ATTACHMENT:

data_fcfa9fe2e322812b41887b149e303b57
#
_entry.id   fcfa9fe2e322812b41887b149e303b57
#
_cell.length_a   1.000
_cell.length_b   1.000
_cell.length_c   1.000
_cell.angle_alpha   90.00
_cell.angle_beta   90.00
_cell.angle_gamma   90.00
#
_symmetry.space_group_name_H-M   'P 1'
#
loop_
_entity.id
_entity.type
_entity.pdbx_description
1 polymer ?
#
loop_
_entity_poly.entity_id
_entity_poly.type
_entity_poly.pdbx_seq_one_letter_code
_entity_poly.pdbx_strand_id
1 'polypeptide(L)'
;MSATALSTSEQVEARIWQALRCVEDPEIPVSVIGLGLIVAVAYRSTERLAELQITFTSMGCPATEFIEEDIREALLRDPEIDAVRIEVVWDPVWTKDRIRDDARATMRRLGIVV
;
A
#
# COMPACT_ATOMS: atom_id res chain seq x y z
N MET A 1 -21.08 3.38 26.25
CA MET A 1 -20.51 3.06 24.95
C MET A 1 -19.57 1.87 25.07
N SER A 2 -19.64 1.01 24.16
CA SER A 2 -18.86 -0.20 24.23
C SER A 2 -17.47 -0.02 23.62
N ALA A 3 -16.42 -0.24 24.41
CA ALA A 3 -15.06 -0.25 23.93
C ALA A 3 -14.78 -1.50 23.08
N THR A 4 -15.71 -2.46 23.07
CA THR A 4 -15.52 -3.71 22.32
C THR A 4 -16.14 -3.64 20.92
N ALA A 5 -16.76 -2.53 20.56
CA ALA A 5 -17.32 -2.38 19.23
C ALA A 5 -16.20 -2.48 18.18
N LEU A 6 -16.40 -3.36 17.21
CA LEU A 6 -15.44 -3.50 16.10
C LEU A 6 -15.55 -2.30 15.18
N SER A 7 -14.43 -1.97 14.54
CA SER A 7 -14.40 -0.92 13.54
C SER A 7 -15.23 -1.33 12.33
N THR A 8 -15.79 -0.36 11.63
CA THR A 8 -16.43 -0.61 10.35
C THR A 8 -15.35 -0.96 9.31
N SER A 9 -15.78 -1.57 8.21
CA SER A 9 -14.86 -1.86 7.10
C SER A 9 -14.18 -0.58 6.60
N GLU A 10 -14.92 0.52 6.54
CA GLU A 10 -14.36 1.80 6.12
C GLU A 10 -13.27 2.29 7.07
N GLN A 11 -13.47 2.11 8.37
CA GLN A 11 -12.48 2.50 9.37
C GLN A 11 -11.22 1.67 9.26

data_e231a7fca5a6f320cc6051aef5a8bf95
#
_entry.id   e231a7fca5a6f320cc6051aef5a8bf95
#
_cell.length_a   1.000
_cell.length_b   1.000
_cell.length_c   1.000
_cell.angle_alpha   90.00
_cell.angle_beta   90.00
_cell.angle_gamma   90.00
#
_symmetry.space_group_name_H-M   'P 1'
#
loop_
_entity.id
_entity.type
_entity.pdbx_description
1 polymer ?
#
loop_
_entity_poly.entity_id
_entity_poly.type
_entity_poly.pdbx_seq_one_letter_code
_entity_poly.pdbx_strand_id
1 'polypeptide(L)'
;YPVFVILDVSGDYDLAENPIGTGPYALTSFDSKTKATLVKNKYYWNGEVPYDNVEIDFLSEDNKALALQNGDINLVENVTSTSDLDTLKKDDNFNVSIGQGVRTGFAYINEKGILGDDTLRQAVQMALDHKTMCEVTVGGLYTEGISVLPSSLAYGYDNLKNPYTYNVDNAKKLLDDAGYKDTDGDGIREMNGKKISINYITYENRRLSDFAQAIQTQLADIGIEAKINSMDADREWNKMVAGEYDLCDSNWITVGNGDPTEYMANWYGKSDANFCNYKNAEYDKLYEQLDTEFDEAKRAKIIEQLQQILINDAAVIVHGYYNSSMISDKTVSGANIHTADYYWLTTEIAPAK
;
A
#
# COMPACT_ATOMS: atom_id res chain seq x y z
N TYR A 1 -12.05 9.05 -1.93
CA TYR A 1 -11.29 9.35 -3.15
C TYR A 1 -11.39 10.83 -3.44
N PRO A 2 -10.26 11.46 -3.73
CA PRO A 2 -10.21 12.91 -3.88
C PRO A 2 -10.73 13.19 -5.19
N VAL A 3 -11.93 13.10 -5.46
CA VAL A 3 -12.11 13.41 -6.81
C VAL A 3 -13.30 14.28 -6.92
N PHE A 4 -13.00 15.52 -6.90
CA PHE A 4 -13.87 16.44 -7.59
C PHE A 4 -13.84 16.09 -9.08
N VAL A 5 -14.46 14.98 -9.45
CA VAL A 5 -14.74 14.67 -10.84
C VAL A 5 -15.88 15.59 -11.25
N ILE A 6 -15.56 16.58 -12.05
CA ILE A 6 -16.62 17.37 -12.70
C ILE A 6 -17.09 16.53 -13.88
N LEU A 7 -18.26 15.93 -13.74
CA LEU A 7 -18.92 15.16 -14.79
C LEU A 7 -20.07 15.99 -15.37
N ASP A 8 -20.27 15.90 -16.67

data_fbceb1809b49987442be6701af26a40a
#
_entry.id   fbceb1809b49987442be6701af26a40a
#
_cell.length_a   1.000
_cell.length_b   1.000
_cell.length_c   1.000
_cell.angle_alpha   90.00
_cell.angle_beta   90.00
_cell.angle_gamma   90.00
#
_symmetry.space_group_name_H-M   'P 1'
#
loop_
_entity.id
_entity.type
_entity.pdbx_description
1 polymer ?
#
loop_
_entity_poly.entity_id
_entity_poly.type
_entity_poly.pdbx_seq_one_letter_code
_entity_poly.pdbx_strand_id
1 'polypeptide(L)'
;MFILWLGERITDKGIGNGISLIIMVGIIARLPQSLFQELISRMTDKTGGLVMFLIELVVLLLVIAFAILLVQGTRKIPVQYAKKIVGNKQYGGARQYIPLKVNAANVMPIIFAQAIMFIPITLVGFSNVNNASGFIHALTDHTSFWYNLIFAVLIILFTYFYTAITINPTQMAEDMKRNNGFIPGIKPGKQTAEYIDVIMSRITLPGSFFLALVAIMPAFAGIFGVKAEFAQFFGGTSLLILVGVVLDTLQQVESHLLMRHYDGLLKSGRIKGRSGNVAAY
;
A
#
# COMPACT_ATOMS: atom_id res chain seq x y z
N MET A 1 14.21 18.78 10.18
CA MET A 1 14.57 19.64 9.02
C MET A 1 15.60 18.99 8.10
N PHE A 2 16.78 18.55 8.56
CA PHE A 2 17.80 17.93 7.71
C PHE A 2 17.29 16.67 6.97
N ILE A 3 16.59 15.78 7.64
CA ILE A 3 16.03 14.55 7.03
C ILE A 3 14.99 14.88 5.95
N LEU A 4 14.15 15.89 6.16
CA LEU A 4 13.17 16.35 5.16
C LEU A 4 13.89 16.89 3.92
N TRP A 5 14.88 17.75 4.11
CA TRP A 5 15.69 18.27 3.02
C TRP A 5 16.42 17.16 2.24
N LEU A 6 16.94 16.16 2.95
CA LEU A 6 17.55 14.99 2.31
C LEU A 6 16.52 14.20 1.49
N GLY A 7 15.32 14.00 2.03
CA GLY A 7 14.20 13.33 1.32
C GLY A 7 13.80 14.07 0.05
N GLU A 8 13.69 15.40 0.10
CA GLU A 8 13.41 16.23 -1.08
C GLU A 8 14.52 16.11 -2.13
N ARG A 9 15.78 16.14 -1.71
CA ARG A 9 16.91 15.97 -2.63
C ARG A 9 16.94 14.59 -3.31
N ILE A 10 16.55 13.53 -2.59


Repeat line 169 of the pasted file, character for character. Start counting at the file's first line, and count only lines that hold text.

C GLU A 8 14.52 16.11 -2.13